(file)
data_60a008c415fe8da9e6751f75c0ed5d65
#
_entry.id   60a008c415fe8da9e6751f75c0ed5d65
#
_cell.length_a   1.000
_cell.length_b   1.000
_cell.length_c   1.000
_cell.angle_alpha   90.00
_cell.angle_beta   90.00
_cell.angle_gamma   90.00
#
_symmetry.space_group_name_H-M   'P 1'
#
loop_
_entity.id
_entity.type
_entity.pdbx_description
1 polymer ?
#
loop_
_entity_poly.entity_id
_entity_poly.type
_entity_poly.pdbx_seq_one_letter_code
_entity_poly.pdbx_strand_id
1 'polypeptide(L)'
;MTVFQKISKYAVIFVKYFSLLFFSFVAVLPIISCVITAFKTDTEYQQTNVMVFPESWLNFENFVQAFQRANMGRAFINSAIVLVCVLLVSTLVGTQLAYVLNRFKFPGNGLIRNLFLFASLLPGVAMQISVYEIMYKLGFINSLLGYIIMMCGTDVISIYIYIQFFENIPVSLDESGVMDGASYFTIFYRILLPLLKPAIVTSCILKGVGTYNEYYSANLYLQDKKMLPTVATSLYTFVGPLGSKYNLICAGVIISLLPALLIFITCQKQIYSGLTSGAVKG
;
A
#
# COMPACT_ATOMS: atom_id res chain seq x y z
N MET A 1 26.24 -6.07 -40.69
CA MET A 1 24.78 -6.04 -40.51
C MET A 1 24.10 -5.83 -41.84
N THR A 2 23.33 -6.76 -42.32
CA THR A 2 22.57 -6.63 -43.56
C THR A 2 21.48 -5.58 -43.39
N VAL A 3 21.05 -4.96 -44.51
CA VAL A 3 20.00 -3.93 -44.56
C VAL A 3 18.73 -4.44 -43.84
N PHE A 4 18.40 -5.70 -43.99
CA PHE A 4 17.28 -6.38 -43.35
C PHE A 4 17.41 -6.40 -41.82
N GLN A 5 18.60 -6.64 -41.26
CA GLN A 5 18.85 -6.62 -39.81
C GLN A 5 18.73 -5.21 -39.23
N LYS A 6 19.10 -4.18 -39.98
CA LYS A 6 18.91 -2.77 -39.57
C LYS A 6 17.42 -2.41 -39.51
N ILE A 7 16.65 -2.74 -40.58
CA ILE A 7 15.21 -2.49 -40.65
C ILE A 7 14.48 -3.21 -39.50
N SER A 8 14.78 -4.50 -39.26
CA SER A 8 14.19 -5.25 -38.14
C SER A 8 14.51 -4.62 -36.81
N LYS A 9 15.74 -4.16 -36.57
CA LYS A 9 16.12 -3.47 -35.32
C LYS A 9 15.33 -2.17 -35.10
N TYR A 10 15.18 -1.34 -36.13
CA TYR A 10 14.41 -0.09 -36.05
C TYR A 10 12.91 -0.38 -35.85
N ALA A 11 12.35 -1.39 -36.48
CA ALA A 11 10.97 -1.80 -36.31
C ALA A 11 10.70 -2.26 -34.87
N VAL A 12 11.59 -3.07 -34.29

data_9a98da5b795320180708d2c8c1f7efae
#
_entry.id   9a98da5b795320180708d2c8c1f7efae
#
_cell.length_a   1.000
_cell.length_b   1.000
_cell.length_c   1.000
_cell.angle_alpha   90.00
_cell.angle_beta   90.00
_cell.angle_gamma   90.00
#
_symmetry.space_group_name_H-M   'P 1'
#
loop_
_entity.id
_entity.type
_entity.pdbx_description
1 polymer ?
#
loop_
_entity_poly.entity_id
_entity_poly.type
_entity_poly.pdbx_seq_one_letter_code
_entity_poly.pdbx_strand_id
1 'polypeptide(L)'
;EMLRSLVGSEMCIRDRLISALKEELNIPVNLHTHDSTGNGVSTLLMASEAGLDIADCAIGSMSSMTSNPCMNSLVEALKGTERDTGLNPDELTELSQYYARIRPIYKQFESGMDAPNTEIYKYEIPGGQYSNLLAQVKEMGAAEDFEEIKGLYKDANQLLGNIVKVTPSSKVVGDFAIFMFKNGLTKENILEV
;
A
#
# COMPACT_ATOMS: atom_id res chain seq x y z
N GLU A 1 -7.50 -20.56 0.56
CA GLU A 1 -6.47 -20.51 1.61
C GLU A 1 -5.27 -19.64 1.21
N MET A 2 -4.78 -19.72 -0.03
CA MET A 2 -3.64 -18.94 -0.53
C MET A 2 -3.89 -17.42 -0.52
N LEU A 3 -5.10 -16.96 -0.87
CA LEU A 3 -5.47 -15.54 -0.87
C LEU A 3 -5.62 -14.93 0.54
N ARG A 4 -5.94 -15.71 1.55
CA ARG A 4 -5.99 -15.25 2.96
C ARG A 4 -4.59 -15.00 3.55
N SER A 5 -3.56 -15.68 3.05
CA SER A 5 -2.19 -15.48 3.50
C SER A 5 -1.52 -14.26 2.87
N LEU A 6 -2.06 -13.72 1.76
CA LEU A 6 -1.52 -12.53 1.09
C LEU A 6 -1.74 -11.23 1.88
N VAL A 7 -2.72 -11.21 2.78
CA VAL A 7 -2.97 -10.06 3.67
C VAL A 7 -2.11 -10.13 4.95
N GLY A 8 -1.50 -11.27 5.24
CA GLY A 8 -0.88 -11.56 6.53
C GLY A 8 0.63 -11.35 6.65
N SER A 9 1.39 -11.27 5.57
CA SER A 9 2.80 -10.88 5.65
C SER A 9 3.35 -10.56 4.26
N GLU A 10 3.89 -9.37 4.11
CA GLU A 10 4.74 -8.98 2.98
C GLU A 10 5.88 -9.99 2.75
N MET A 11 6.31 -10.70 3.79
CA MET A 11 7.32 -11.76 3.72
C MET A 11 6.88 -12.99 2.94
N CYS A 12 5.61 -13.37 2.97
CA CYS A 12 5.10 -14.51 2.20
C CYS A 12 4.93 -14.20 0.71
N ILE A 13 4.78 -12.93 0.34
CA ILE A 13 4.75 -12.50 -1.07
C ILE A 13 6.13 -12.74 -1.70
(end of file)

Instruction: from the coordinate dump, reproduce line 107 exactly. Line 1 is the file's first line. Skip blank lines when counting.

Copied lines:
N SER A 5 -3.56 -15.68 3.05